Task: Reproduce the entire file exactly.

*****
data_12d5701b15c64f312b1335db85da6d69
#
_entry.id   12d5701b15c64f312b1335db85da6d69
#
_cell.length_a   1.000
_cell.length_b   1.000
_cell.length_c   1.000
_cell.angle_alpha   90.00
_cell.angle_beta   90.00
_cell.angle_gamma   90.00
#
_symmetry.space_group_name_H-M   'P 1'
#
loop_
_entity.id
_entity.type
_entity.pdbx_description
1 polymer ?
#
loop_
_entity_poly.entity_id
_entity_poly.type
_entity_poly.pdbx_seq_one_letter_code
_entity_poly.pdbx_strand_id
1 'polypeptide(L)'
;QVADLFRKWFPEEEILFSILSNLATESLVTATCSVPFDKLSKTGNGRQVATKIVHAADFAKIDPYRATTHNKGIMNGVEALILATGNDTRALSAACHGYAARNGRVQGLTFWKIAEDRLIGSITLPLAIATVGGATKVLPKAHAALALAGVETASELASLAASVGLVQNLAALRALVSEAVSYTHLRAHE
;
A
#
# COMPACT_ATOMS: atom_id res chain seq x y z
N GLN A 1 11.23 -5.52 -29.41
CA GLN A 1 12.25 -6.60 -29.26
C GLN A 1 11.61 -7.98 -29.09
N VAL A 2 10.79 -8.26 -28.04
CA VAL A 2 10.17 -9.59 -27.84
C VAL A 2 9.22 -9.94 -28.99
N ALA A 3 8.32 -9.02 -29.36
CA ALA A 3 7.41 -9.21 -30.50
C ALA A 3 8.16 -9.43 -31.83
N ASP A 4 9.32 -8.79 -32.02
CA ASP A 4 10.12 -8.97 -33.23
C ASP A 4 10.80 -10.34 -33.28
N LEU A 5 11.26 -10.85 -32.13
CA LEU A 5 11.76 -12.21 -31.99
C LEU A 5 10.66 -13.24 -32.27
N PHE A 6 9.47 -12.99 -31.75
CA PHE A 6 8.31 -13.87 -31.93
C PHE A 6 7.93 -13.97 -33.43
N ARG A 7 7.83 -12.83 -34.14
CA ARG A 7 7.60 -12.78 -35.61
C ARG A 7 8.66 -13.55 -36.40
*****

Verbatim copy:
data_12d5701b15c64f312b1335db85da6d69
#
_entry.id   12d5701b15c64f312b1335db85da6d69
#
_cell.length_a   1.000
_cell.length_b   1.000
_cell.length_c   1.000
_cell.angle_alpha   90.00
_cell.angle_beta   90.00
_cell.angle_gamma   90.00
#
_symmetry.space_group_name_H-M   'P 1'
#
loop_
_entity.id
_entity.type
_entity.pdbx_description
1 polymer ?
#
loop_
_entity_poly.entity_id
_entity_poly.type
_entity_poly.pdbx_seq_one_letter_code
_entity_poly.pdbx_strand_id
1 'polypeptide(L)'
;QVADLFRKWFPEEEILFSILSNLATESLVTATCSVPFDKLSKTGNGRQVATKIVHAADFAKIDPYRATTHNKGIMNGVEALILATGNDTRALSAACHGYAARNGRVQGLTFWKIAEDRLIGSITLPLAIATVGGATKVLPKAHAALALAGVETASELASLAASVGLVQNLAALRALVSEAVSYTHLRAHE
;
A
#
# COMPACT_ATOMS: atom_id res chain seq x y z
N GLN A 1 11.23 -5.52 -29.41
CA GLN A 1 12.25 -6.60 -29.26
C GLN A 1 11.61 -7.98 -29.09
N VAL A 2 10.79 -8.26 -28.04
CA VAL A 2 10.17 -9.59 -27.84
C VAL A 2 9.22 -9.94 -28.99
N ALA A 3 8.32 -9.02 -29.36
CA ALA A 3 7.41 -9.21 -30.50
C ALA A 3 8.16 -9.43 -31.83
N ASP A 4 9.32 -8.79 -32.02
CA ASP A 4 10.12 -8.97 -33.23
C ASP A 4 10.80 -10.34 -33.28
N LEU A 5 11.26 -10.85 -32.13
CA LEU A 5 11.76 -12.21 -31.99
C LEU A 5 10.66 -13.24 -32.27
N PHE A 6 9.47 -12.99 -31.75
CA PHE A 6 8.31 -13.87 -31.93
C PHE A 6 7.93 -13.97 -33.43
N ARG A 7 7.83 -12.83 -34.14
CA ARG A 7 7.60 -12.78 -35.61
C ARG A 7 8.66 -13.55 -36.40